The storage essentials would be perfect, if not for the 25 limit.  MS describes this as a companion to a SBS, you would think they would both match the 75 user limit.  In any case, this could be an option for the critical workstations.
    LVL 23

    Expert Comment

    You can have more than one DC in a SBS environment but they must not be more than one SBS. Those additional DCs must be running Windows 2003/2008 Server.

    Understand your cncern about "single point of failure" when main server go - but offline folder could solve your concern because they are two copies of data one sitting at workstations. However, this actually strenghten the case of having 2 DCs, because data is quite simple to restore onto another server. However, if the network goes (e.g. switches) of course no one will be able to access data outside their workstation.
    LVL 95

    Expert Comment

    by:Lee W, MVP
    To rephrase and confirm what ormerodrutter stated:

    The limitations of SBS are:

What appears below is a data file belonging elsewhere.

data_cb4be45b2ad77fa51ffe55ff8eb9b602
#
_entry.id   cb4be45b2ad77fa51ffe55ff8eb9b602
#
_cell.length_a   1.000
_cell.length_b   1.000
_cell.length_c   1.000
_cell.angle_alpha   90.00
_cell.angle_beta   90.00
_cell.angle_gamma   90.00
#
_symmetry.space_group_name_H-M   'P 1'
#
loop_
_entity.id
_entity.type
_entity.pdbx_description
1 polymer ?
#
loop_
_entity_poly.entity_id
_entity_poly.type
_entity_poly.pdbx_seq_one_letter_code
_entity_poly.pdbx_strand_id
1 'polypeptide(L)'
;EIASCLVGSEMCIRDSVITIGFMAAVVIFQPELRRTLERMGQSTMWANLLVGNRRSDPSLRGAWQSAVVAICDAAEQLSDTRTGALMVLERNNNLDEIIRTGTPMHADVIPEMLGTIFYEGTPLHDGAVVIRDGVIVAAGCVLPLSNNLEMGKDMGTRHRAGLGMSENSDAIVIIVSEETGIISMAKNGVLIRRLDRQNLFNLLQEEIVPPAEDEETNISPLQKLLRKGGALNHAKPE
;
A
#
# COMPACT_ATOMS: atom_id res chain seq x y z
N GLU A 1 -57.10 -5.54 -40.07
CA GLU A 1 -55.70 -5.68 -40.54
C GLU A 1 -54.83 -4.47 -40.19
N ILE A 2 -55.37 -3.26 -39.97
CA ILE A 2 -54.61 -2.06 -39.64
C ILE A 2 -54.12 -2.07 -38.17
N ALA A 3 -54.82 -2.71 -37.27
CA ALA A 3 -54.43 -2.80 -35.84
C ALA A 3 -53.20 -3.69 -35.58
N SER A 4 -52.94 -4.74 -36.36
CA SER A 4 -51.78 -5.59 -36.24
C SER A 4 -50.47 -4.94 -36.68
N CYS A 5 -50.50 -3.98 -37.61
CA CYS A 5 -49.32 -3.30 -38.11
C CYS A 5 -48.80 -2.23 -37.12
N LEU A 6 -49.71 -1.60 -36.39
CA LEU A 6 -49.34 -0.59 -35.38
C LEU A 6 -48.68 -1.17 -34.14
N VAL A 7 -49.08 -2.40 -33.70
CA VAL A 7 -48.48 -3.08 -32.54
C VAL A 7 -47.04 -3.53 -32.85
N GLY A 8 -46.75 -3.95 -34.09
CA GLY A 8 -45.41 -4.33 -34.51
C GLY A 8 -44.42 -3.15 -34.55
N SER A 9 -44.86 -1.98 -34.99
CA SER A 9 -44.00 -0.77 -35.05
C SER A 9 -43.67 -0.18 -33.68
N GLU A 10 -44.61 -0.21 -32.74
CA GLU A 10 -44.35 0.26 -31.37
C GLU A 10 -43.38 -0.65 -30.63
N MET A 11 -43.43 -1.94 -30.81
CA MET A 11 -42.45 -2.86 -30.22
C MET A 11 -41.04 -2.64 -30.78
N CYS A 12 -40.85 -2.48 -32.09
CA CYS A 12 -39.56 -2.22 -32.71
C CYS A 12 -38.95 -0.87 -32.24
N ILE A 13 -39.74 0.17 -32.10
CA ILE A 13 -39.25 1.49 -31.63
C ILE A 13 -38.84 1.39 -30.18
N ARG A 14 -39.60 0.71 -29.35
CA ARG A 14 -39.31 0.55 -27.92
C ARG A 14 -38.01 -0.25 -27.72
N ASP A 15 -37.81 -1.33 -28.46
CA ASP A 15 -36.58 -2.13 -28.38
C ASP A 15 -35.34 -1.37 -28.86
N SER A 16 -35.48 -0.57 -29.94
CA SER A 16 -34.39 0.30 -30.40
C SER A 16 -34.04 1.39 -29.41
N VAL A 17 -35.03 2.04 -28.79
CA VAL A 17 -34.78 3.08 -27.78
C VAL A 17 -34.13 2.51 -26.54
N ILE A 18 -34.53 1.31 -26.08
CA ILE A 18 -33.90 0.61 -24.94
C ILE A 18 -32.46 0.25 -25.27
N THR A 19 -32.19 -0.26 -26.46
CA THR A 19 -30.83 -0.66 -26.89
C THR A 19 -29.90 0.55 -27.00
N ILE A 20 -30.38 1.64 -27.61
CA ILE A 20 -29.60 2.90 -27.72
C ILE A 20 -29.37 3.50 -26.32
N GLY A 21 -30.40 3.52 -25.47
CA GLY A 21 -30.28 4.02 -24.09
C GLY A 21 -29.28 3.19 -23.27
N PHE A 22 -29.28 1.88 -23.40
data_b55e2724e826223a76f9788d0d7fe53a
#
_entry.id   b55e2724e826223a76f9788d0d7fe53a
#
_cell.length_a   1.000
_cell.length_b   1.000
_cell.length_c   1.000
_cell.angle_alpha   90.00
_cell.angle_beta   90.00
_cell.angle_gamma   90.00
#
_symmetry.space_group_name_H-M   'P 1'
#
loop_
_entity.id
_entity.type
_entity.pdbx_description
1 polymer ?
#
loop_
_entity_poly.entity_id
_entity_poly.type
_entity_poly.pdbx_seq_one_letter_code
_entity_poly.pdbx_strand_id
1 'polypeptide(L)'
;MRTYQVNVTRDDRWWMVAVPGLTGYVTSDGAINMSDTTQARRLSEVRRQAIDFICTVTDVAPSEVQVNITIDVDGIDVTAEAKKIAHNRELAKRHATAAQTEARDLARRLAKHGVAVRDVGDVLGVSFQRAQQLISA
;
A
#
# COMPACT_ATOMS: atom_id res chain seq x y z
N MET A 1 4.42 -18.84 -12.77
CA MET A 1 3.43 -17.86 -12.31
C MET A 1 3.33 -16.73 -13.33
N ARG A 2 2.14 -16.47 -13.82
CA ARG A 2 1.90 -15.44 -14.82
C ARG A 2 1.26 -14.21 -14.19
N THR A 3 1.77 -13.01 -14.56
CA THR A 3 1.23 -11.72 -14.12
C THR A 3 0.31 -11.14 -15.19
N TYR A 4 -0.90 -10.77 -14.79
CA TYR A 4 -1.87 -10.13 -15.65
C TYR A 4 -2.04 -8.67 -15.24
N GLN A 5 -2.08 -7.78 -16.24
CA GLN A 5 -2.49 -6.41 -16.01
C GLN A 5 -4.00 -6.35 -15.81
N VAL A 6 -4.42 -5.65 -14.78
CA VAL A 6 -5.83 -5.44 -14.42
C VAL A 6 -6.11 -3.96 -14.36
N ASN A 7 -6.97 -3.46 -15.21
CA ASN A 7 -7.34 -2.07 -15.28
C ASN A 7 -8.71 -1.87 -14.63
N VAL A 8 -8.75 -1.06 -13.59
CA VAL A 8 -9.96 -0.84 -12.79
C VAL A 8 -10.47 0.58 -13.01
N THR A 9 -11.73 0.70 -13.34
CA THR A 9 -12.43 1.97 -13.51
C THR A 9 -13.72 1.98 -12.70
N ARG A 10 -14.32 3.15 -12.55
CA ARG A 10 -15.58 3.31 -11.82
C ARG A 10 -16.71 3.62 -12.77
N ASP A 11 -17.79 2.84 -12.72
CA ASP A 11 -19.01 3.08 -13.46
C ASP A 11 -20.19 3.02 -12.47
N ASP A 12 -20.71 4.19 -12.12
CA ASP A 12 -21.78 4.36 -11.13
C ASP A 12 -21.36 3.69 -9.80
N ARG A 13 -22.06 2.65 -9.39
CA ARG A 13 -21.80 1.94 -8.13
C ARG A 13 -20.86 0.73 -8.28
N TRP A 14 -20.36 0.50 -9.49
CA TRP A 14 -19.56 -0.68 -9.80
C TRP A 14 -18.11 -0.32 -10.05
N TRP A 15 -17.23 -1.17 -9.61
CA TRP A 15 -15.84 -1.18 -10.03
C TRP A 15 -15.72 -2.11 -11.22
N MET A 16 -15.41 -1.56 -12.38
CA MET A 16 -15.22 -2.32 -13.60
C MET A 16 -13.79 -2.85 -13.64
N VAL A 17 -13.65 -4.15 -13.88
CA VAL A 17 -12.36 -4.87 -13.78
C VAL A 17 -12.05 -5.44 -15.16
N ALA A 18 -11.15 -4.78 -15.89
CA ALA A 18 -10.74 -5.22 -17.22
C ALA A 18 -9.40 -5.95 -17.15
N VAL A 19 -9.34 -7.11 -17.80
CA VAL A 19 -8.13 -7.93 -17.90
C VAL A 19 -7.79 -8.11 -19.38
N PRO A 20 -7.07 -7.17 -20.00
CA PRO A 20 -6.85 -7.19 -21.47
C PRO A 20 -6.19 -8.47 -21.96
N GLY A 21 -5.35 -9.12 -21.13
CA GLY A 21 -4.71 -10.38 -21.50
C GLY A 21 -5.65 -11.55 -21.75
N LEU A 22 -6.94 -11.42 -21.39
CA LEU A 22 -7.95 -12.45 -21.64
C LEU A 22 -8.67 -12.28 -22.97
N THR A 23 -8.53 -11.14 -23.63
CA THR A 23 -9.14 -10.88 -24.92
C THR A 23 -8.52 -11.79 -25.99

*You can only have one SBS Server in the network - you can have as many other servers and DCs as you like, but only ONE can be "Small Business Server"
    *The SBS server MUST be the FSMO master DC (that's why you can only have one)
    *maximum 75 users
    *no trusts with other domains
    *Cannot - itself - be a terminal server - but you can add a terminal server (or as many as you like) to the network.

    I disagree with off-line files for systems on the LAN, mostly because I've seen that create problems and especially with SBS 2003, workstations have had a tendency to go offline and cause problems that way.

    Using a DFS and a second server running as a DC should alleviate most of your single-point-of-failure concern.  In addition, it makes it easier to replace the server at a later date since you no longer have to be concerned with drives mapped to a server name (they are mapped to the domain name\DFS share so it becomes as easy as just adding a new server to the DFS and giving time to replicate.